Beat Fierz studied Biophysical Chemistry in the University of Basel at the Biozentrum. There, he also performed his PhD studies (2002-2006) with Prof. Thomas Kiefhaber, investigating the dynamics of synthetic polypeptides and protein secondary structure elements using ultrafast time-resolved spectroscopy. In 2007 he joined the laboratory of Prof. Tom W Muir at the Rockefeller University, New York, and later Princeton University, New Jersey, developing chemical biology approaches to reveal chromatin structure formation depending on histone post-translational modifications. In 2012, Beat Fierz was appointed Tenure Track Assistant Professor for the newly created Chaire Fondation Sandoz en chimie biophysique des macromolecules (LCBM) at ISIC, and promoted to associate professor in 2019. The research of his laboratory focuses on the study of the structure, dynamics and function of chromatin and related multi-protein complexes in vitro and in cells. These investigations require an interdisciplinary approach at the interface of chemistry, biology and biophysics.
About his talk: Semisynthesis to dissect dynamic protein regulation by post-translational modifications
Post-translational modifications (PTMs) of proteins are critical for the regulation of many cellular processes, including in genome organization via chromatin or in the cytoskeleton, in particular in the regulation of the microtubule network. We are combining chemical biology approaches and mechanistic biophysics to understand PTM signaling in these systems.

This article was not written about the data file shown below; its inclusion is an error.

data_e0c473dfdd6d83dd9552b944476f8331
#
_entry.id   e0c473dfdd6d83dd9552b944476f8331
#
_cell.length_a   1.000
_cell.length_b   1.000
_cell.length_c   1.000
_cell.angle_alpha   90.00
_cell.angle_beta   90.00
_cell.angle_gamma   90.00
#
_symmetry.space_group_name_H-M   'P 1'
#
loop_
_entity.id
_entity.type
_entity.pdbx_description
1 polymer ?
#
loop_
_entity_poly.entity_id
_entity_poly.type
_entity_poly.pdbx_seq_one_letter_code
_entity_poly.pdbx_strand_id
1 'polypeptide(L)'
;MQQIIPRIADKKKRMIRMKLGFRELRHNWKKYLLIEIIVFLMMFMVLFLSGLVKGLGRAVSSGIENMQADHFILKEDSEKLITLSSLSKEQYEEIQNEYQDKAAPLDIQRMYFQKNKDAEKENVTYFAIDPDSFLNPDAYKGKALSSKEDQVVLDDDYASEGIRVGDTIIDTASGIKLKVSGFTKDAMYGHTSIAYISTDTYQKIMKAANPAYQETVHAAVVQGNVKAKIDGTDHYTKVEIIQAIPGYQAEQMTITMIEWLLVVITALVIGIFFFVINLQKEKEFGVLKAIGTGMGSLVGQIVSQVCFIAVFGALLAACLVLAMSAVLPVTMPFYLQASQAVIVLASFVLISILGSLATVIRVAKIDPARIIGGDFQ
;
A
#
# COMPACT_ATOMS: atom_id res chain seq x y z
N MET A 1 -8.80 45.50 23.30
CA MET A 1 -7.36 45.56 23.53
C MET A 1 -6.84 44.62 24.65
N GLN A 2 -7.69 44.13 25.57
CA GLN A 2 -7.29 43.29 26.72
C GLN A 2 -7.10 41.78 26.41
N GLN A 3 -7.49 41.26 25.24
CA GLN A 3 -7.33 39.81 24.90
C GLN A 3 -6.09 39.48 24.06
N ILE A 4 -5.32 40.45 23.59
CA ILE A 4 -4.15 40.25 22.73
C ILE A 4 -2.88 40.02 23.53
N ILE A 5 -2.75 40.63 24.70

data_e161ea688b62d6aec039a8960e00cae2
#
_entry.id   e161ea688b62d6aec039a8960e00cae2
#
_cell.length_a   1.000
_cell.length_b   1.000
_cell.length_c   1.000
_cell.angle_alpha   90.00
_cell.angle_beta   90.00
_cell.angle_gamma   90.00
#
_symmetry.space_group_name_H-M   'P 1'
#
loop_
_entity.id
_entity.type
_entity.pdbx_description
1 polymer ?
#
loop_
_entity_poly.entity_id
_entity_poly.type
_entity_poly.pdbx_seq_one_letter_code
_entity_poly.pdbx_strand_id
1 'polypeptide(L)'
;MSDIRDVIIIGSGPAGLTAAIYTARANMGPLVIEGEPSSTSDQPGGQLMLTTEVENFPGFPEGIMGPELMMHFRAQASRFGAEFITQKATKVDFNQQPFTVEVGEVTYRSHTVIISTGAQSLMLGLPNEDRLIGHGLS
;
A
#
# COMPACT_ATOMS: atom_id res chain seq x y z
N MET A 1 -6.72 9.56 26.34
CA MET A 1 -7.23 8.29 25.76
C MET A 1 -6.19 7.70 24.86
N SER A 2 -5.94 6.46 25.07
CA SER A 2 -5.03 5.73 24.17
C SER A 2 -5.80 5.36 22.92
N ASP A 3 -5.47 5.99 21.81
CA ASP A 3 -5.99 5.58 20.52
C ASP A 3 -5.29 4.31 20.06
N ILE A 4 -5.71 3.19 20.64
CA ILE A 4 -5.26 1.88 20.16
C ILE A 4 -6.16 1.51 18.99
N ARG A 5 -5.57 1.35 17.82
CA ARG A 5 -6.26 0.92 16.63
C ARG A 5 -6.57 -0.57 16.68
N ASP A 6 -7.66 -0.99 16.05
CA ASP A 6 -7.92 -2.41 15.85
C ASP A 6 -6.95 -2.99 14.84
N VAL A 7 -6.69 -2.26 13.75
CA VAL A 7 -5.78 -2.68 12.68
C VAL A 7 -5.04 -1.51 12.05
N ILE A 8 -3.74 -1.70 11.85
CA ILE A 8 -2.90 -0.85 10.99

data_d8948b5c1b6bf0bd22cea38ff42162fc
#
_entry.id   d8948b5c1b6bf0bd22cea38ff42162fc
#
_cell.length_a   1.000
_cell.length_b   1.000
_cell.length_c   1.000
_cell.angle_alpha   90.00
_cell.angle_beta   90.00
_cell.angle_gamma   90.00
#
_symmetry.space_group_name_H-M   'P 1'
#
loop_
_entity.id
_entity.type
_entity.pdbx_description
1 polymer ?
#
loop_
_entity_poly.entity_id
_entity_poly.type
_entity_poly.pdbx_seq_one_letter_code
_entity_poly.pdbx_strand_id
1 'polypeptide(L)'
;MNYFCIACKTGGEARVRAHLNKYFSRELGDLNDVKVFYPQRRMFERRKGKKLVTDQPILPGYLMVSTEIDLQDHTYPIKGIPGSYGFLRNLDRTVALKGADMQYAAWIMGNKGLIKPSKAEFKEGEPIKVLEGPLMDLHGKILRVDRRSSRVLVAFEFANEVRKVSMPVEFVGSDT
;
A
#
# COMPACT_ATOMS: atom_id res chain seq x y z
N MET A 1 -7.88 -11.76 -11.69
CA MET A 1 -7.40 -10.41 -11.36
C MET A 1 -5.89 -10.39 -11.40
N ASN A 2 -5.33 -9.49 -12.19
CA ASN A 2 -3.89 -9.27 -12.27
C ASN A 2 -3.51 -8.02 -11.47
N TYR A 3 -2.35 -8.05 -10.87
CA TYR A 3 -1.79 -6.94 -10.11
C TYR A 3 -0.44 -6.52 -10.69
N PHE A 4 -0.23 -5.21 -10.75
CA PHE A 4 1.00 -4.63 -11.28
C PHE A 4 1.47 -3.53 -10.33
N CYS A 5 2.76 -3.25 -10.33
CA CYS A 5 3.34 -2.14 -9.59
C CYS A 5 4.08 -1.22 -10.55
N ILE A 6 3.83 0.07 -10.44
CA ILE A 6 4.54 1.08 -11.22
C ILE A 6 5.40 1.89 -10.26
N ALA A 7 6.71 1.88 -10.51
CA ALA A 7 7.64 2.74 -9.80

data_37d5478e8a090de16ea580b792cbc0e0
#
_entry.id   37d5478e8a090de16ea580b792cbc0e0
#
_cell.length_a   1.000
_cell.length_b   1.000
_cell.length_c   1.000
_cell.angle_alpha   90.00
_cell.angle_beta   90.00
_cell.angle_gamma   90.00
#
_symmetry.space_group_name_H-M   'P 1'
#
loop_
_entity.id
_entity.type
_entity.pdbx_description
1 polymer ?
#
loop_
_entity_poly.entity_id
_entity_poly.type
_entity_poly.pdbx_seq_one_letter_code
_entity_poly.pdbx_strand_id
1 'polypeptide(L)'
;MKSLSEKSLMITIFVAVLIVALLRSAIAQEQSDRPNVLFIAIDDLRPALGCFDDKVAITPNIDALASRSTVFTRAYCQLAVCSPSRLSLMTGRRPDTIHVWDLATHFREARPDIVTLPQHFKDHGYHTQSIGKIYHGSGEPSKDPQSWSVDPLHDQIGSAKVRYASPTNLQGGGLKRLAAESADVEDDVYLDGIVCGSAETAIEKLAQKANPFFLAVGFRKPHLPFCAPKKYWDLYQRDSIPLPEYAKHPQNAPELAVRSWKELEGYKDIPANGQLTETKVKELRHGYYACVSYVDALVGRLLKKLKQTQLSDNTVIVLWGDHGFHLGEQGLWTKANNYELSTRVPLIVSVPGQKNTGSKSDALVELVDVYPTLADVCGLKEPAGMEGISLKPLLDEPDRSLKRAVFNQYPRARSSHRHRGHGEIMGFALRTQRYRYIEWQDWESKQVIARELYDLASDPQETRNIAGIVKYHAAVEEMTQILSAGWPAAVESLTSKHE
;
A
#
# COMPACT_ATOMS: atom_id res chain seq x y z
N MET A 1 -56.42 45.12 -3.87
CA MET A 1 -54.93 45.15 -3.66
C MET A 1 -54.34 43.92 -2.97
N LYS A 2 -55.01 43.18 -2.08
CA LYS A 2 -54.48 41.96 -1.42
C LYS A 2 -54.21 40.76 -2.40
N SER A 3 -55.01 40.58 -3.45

Ubiquitylation of histone proteins plays an important role in many processes, including gene activation, repression and DNA damage repair. We have a long-standing interest in dissecting the diverse and context sensitive-roles of this intriguing PTM, the mechanisms of its installation and consequences of downstream signaling. To this end we develop methods to synthesize ubiquitylated chromatin fibers and dissect their function using single-molecule fluorescence approaches to directly observe chromatin dynamics as well as to monitor protein interaction dynamics in real-time. These methods allowed us to reveal fundamental mechanisms in gene repression, activation and DNA repair.
Controlling the chemical, mechanical and dynamic properties of microtubules is important for a host of key cell function, including cell division, transport, and cell polarity. PTMs of tubulin proteins (including poly-glutamylation and detyrosination) play a major role in this regulation. In analogy to our work on chromatin, in a collaborative NCCR project with the Aumeier and Gönczy laboratories, we developed a semi-synthesis method to produce tubulins carrying defined PTMs. These designer-tubulins, which represent unique novel tools in microtubule research, allow us now to dissect tubulin PTM signaling at unprecedented precision.